Jollibee plans to invest ₱7 billion for changes in global business structure

Published May 23, 2020, 12:00 AM

by manilabulletin_admin

By James A. Loyola

Jollibee Foods Corporation (JFC), one of Asia’s largest food service companies, is spending ₱7 billion to implement significant changes to its global business structure even as it expects a decline in earnings this year.


In a disclosure to the Philippine Stock Exchange, the firm said the changes will involve the rationalization of its non-performing stores, store network, supply chain facilities and management and support group structure.

It will also include building drivers of revenue growth for the future including food delivery-to-home and offices and take out and drive-thru, even as it continues to open new stores in prime locations.

The expense provision for this transformation will be set up in the second quarter of 2020 and will be incurred mostly within 2020.

JFC Chief Executive Officer Mr. Ernesto Tanmantiong said the firm had always achieved improvement in the effectiveness of the organization from deliberate changes in the past.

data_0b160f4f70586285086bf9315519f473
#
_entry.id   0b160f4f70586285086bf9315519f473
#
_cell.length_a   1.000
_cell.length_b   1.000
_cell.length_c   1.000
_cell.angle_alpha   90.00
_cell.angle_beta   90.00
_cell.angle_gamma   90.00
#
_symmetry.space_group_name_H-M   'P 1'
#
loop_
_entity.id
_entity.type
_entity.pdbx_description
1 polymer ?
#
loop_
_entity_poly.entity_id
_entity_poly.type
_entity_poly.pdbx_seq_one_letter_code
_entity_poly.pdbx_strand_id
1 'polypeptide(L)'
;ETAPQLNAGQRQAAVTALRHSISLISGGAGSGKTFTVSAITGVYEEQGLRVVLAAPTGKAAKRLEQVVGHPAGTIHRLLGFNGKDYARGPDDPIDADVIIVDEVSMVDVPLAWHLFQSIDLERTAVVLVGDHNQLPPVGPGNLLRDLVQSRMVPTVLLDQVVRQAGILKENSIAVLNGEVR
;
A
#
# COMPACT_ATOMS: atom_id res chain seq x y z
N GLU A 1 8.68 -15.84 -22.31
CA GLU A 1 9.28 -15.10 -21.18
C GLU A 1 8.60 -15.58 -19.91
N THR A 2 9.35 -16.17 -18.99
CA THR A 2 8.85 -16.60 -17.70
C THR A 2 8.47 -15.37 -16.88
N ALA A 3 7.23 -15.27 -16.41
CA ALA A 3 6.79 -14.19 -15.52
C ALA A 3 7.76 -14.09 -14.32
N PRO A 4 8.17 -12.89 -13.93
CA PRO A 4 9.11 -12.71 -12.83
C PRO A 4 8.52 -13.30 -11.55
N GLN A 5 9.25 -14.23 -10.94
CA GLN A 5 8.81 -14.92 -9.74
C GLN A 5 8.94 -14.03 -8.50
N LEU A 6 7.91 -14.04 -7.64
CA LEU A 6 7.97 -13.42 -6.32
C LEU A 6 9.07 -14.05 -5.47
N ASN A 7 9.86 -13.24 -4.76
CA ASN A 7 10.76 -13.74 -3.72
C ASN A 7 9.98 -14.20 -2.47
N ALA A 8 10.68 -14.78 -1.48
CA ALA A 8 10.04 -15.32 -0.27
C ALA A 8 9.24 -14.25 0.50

“It is again time to embark on another business and organization transformation in response to changing consumer behavior caused by the COVID-19 pandemic,” he added.

JFC Chairman Tony Tan Caktiong said “2020 is an extremely challenging year for JFC as for most other businesses, but out of this transformation, we aim to emerge in 2021 as an even stronger business and organization.”

The planned changes will take place in JFC’s businesses around the world, most importantly in its largest markets – the Philippines, China and North America.

These changes will be made with the assumption that consumers around the world will not quickly revert to pre-COVID 19 behavior once lock downs and other forms of restrictions are lifted in different countries.

“Nevertheless, JFC’s brands in different parts of the world are expected to be quite resilient and to grow even in this time of economic difficulties as they had demonstrated in past crises because of their excellent product quality, value for money and reputation as truly trusted brands,” the firm said.

Despite a slashed capital expenditures budget for 2020, the JFC Group will continue to open new stores on a very selective basis. It expects to open a worldwide total of 171 company-owned new stores and renovate 96 existing stores in 2020.

“Our sales and profit for the first quarter of 2020 eventually was not good,” said JFC Chief Financial Officer Ysmael V. Baysa.

He noted that, “In the next few months, even as lock downs begin to be lifted, we forecast that sales will continue to be much lower than year-ago levels. Our estimate is that our profit for 2020 will not be good at all due to the overall economic environment.”